World Cancer Day is an annual global event on February 4 to raise people’s awareness of cancer. The ‘We can. I can.’ Campaign for World Cancer Day 2016-2018 explores how everyone – as a collective or as individuals – can do their part to reduce the global burden of cancer.
The ability to affect patient outcomes is truly a team effort. ASCP has collaborated with other medical organizations to develop new guidelines in the fight against colorectal cancer and gastric cancer.
At the ASCP 2016 Annual Meeting, we invited internationally renowned public health expert Paul Farmer, MD, PhD, co-founder of Partners In Health (PIH), as presenter for the general session, Global Health of the Future. In that session, attendees heard from Dr. Farmer and other key leaders in the ASCP-led Partners for Cancer Diagnosis and Treatment in Africa and learned how they can get involved in making a global impact on patient care.
In other initiatives, ASCP’s emphasis on a multidisciplinary medical team seeks to break down silos that often exist in health systems to facilitate communication and improve patient outcomes. The curriculum ASCP developed to improve the diagnosis and treatment of Myelodysplastic Syndrome (MDS), an often deadly blood cancer, fostered interactive dialogue between the pathologists and other clinicians regarding diagnosis, classification, and clinical care of MDS patients. So have curricula that target the treatment of lung cancer—one of the most common cancers in the U.S. and Europe.
ASCP has also launched an evidence-based, online diagnostic (Dx) toolkit, supported by a grant from Genentech, which provides educational resources at the point of need to pathologists and medical laboratory professionals to enhance their understanding of the diagnosis and management of breast cancer.
In October 2015, the ASCP-led Cancer Diagnosis and Treatment in Africa initiative was announced by the White House and celebrated its one year anniversary in October 2016 with the official launch of the Butaro-ASCP project in Rwanda. In 2017, four additional sites are planned for telepathology deployment and the partnership has grown to include 18 current or potential country sites in the future.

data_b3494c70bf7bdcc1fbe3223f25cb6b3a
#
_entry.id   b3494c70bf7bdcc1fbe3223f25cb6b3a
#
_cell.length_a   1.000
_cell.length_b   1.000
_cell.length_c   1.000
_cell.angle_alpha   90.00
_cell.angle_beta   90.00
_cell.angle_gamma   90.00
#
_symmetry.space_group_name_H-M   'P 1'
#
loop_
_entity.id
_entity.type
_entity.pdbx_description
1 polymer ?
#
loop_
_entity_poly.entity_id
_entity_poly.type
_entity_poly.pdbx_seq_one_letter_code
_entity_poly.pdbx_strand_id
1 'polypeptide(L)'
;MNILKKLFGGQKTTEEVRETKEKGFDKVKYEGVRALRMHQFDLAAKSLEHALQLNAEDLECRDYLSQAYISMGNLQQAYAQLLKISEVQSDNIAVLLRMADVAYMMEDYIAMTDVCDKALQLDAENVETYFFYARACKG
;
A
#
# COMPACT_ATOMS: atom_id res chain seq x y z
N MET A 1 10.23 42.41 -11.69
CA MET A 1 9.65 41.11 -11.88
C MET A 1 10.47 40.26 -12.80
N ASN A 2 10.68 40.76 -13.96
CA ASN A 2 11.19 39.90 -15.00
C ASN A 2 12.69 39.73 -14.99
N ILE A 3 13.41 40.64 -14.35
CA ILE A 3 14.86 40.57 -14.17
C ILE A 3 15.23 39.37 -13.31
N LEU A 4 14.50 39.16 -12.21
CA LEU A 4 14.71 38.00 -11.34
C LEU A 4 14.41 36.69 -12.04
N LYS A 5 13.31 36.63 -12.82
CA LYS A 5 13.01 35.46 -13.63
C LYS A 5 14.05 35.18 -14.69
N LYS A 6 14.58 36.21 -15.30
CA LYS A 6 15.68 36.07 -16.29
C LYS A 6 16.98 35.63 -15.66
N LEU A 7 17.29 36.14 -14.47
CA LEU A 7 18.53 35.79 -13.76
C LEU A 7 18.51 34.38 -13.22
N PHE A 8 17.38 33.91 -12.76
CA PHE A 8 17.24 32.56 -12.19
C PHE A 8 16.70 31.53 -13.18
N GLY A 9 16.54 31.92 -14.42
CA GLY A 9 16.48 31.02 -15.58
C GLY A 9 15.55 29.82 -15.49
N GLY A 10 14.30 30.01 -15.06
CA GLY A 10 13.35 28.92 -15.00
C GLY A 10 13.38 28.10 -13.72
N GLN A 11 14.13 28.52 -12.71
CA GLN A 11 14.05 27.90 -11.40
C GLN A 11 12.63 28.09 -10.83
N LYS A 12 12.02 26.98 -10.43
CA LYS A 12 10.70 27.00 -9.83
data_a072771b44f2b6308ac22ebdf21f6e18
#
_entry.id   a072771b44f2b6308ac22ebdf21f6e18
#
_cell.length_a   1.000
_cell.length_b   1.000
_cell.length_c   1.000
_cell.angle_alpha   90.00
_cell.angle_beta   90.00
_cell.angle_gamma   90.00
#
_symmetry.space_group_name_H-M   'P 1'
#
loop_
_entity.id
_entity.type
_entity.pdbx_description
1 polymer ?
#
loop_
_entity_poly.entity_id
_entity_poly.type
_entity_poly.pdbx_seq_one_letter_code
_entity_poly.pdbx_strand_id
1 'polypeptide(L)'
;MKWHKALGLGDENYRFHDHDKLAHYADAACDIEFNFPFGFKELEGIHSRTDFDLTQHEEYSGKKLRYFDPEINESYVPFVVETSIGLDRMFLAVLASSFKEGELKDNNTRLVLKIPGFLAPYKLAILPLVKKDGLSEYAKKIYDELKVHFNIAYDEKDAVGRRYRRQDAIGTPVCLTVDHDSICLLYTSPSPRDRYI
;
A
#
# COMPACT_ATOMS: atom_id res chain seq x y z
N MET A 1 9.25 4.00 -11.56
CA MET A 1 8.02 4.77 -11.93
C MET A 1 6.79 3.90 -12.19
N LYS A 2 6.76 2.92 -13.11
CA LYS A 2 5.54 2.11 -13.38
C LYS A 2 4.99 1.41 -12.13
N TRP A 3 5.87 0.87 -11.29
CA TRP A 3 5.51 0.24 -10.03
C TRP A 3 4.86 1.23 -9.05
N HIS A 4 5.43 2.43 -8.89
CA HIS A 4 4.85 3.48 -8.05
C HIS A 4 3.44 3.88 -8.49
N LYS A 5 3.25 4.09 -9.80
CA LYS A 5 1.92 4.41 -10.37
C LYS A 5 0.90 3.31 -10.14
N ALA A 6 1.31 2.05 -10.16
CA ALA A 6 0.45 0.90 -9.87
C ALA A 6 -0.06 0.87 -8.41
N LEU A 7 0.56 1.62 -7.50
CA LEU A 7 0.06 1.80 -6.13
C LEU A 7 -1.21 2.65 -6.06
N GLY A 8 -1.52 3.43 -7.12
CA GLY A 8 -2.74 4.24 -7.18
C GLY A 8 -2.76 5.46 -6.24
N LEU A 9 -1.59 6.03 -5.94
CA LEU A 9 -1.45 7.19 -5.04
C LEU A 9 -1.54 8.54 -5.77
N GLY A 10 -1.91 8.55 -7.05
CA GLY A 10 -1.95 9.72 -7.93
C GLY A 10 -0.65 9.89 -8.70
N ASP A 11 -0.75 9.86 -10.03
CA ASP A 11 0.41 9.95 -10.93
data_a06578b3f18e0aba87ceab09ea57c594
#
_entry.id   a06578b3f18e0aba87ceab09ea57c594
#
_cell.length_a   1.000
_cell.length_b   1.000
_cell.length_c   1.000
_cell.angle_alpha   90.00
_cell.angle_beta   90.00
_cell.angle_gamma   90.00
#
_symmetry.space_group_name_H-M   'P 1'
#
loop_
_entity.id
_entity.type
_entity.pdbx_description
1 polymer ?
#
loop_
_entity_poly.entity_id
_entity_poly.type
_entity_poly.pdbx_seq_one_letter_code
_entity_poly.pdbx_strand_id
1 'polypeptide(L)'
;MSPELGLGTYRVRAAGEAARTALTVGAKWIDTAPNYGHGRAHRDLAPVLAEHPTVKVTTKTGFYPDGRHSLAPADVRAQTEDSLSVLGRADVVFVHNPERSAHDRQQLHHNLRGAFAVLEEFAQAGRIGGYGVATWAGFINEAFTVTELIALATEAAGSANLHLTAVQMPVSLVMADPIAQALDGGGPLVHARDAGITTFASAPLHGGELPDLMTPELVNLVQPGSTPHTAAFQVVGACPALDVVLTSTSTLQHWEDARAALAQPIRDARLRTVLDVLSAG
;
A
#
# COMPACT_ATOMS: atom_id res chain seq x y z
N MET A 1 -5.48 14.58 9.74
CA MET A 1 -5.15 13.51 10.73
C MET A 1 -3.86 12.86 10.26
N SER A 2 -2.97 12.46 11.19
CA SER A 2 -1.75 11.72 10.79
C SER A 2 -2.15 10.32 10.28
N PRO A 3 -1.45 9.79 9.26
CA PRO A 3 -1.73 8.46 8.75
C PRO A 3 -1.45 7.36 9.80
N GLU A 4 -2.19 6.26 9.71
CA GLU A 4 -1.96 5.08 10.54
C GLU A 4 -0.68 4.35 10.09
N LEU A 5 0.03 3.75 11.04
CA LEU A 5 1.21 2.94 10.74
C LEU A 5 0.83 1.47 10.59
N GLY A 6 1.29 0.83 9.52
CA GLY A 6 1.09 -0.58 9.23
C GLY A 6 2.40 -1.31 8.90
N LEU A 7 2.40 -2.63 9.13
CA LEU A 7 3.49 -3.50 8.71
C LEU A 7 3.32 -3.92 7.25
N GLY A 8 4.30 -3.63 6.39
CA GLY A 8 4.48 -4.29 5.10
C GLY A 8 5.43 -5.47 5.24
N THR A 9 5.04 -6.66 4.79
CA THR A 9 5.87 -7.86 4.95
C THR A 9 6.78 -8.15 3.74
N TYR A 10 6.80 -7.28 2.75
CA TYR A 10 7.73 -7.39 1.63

In January 2016, the White House announced the Cancer Moonshot, and to recognize the one year anniversary, ASCP and other foundations are participating in a White House meeting to foster open innovation as a way to meet the goals, locally and abroad.
As we embark on 2017, ASCP re-dedicates itself to providing innovative education and advocacy so that pathologists and medical laboratory scientists are prepared to lead the fight against cancer into the future. In an ever-changing healthcare environment, pathologists and medical laboratory scientists need to adapt to survive—and thrive.
The Society is collaborating with the Union for International Cancer Control (UICC) on an ambitious new initiative, the C/Can 2025: City Cancer Challenge, to support cities to design, plan and implement cancer treatment solutions that meet the needs of their citizens and the national priorities for cancer control. The goal of the initiative is to build a collective movement of partners that can deliver sustainable, robust cancer treatment solutions in the majority of the world’s cities that have a population of more than one million people. The initiative was announced on Jan. 17 at the World Economic Forum in Davos, Switzerland. ASCP Chief Medical Officer Dan A. Milner, Jr., MD, MSc(Epi), attended the formal introduction of the first C/Can 2025 key learning cities at a dinner in Geneva, Switzerland, on Feb. 2. See photos of the event below.
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